[Date Prev][Date Next][Thread Prev][Thread Next][Date Index][Thread Index][Subject Index][Author Index]
Re: Dinosaurs of Morrison Formation
On Sat, 29 May 1999 00:42:21 +0100 "Octavio Mateus"
>I made the list of dinosaurs known in Morrison Formation: 19 species =
>(!!!!) of sauropods, 10 species of theropods and 14 species of =
>ornithischians. Feel yourself free to do comments if there are =
>nomenclature changes or other in this list.=20
> It was based in Carpenter (1998), Carpenter et al. (1998), Dodson=
>et al. (1980) and Weishampel (1990).
> How much is the area of Morrison Formation???
>DINOSAURS OF MORRISON FORMATION
Both species of *Amphicoelias* are suspect, and the type of *A.
fragillimus* is missing. However, new material has been found and
assigned to *Amphi*.
I'm not sure how well this one is faring. Another sauropod that needs
a new name from the Morrison is "Morosaurus" *agilis*, which is based on
some cranial material and cervicals, and may belong to
*Haplocanthosaurus*. Possibly synonymous with *Apatosaurus* is
"Titanosaurus" *montanus*, otherwise known as *Atlantosaurus*.
*C. grandis* has been referred to *C. supremus* in the past (White
1958), but has been accepted as distinct since then (McIntosh in *The
Dinosauria*). So, it may or may not be distinct.
*D. lacustris* is dubious, and I wouldn't be surprised if it turned
out to be the same as one of the other species of *Diplo*.
This one is usually considered dubious. In Glut's 1997 encyclopedia,
it is claimed that the location where the holotype was found has been
rediscovered, and that bones there may belong to the holotype, so this
taxon may make a reappearance.
*Supersaurus vivianae* (Jensen, 1985b) is also Morrison, although some
have synonymized it with other sauropods (I think *Dystylosaurus* is one
of the candidates). *Dyslocosaurus polyonychius* (McIntosh, Coombs, and
Russell, 1992) may be from either the Morrison or the Lance formation; I
don't know if that one's settled.
Some workers have *A. fragilis* separated into two or more species.
For example, in *Predatory Dinosaurs of the World*, a lot of the material
previously assigned to *A. fragilis* is considered to belong to *A.
atrox*. Another species, *A. amplexus*, which is based on the old
*Epanterias* material, is differentiated by its large size. It may be
the same as *Saurophaganax maximus* (1995), which is another huge
Morrison theropod. Plus, there may be some new species published.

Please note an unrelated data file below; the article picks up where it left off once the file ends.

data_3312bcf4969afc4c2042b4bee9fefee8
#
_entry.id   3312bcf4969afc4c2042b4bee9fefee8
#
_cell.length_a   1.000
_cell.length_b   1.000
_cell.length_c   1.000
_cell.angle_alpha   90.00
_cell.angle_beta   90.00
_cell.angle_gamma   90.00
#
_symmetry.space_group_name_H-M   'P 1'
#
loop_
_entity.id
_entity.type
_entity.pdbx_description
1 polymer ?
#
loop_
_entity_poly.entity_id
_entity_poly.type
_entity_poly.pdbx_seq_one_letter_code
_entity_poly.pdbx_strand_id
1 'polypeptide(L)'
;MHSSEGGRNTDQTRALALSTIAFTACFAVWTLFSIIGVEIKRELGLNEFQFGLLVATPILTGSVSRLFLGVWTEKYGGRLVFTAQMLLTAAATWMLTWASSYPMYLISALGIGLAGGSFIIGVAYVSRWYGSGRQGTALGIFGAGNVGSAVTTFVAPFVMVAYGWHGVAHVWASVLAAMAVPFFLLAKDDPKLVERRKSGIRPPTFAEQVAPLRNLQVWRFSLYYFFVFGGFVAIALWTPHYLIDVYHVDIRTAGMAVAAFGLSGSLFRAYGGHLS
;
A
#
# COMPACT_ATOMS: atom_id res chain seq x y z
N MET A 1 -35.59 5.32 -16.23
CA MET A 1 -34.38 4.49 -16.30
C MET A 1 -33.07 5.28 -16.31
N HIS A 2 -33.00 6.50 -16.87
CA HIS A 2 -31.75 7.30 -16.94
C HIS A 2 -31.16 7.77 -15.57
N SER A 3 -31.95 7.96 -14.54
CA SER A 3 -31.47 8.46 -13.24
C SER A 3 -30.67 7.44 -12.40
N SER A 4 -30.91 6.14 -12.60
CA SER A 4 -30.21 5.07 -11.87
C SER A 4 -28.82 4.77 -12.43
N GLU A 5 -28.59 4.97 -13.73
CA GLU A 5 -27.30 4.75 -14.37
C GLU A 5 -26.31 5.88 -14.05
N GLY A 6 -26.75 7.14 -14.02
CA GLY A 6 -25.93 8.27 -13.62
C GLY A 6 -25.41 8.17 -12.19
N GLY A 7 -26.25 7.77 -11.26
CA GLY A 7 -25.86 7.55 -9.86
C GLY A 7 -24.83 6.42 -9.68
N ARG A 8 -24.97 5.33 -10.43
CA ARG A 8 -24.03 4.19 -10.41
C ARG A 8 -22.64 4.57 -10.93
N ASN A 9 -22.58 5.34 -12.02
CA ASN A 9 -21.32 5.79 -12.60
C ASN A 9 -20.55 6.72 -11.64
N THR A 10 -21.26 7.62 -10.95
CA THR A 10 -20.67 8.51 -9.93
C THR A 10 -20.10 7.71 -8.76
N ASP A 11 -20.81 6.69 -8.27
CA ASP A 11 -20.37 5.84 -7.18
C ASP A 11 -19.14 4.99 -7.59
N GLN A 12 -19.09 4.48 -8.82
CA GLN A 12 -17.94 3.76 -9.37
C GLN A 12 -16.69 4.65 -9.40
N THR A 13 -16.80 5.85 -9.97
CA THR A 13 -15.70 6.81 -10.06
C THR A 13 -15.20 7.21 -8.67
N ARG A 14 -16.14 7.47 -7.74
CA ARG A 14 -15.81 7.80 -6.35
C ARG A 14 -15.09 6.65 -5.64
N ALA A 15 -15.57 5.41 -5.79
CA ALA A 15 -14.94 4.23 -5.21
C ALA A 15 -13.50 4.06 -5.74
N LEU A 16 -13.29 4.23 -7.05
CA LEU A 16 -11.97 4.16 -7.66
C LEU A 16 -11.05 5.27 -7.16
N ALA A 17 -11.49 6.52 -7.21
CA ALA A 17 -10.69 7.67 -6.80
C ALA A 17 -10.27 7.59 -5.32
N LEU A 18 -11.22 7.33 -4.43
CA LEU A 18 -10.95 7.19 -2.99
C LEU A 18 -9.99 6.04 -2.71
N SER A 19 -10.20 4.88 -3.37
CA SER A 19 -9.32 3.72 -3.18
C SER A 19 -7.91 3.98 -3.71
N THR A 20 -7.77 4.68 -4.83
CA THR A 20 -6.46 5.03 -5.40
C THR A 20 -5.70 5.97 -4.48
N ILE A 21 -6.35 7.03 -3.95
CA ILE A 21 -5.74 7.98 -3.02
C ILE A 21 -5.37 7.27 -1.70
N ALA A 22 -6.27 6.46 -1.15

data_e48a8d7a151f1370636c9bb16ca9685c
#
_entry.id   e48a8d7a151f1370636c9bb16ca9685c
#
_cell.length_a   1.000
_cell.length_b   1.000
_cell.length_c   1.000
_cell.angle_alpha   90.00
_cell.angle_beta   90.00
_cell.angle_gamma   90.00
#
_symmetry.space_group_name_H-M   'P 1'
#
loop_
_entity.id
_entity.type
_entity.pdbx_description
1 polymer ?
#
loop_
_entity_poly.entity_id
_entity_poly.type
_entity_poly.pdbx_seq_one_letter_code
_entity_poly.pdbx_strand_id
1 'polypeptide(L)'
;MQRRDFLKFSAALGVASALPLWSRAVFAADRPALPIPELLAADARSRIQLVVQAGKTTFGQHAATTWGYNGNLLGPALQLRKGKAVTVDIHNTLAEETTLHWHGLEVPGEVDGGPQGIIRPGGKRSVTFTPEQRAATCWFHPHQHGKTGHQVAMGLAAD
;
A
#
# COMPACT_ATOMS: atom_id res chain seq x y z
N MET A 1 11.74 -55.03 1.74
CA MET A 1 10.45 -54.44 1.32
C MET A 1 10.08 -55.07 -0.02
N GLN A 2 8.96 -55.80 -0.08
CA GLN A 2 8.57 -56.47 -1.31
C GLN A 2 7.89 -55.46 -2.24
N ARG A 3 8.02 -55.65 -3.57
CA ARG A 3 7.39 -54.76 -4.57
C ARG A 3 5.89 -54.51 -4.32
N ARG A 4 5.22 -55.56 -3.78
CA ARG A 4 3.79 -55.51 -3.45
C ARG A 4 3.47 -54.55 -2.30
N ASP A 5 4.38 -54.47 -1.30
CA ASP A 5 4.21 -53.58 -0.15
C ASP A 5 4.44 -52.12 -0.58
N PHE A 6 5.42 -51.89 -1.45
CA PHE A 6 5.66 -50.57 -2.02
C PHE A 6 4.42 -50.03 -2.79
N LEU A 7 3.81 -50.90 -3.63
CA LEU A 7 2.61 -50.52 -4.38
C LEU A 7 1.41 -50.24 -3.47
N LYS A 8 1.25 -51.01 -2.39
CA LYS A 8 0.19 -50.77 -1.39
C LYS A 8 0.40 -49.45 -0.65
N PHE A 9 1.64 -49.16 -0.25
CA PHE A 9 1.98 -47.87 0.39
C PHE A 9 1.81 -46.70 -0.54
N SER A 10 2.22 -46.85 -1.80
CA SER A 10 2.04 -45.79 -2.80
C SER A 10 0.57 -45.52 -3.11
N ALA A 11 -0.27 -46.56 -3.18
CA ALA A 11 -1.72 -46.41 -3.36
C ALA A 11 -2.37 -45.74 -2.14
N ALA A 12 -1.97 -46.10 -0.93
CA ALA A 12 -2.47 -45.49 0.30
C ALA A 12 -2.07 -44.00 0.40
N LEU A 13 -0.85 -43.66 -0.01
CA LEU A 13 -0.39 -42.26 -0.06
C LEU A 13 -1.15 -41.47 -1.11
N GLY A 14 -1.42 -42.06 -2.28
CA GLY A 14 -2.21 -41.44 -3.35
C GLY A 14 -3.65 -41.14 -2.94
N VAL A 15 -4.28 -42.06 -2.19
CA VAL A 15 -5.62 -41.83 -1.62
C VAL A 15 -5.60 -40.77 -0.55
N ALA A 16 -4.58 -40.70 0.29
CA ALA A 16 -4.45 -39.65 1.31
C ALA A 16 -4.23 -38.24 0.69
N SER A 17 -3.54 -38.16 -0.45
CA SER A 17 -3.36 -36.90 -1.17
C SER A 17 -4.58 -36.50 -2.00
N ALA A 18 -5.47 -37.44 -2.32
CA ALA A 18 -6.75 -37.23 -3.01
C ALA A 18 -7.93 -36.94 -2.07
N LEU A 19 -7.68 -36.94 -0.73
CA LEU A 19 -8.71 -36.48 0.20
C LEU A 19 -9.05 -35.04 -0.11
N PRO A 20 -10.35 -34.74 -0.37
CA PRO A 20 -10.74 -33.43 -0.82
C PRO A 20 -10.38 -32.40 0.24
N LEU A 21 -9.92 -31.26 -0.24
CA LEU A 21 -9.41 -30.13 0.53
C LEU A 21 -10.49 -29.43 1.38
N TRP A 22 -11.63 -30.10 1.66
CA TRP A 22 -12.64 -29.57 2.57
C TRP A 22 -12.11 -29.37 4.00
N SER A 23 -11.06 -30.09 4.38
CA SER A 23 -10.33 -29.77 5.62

*C. agilis* is considered to be the same as *C. fragilis*.
This is a dubious name.
*Koparion douglassi* (Chure, 1994), a tooth taxon that has been
suggested as a troodontid, is also Morrison. There are some informal
names of Morrison theropods going around ("Brontoraptor",
"Wyomingraptor", and "Beelemodon"; I think those are all Morrison), and a
large theropod named *Edmarka rex* (Bakker, Kralis, Siegwarth, and Filla,
1992) may be the same as *Torvosaurus*. Also, there is *Palaeopteryx
thomsoni* (Jensen, 1981), which has been considered both a bird and a
nonavian theropod, current opinion favoring a nonavian theropod status.
This one I'm not sure about. In Glut's 1997 encyclopedia, its
holotype, a foot, is said to belong to *Allosaurus fragilis*.
Since the holotype of *C. depressus* is much younger in age
(Barremian, unless the formation [Lakota] was misidentified), this
material may be misidentified.
*C. prestwichii* is from England, not the Morrison.
This is a dubious ornithopod.
This is dubious as well.
*Stegosaurus* may have more valid species than these, or it may be two
genera (*Diracodon* usually being the second name). Also, I had seen (on
the Dinosauricon, I think) that *S. longispinus* may be a species of
Material from the Morrison of Grand Junction, Colorado has been
referred to *Echinodon* sp. Also, there are two more dubious species
that may be ornthischian: *Tichosteus lucasanus* and *T. aequifacies*.
Both are based on vertebrae.
> Oct=E1vio Mateus
>GEAL- Museu da Lourinh=E3
>Tel. & Fax: 00.351.61.413995
You don't need to buy Internet access to use free Internet e-mail.
Get completely free e-mail from Juno at http://www.juno.com/getjuno.html
or call Juno at (800) 654-JUNO [654-5866]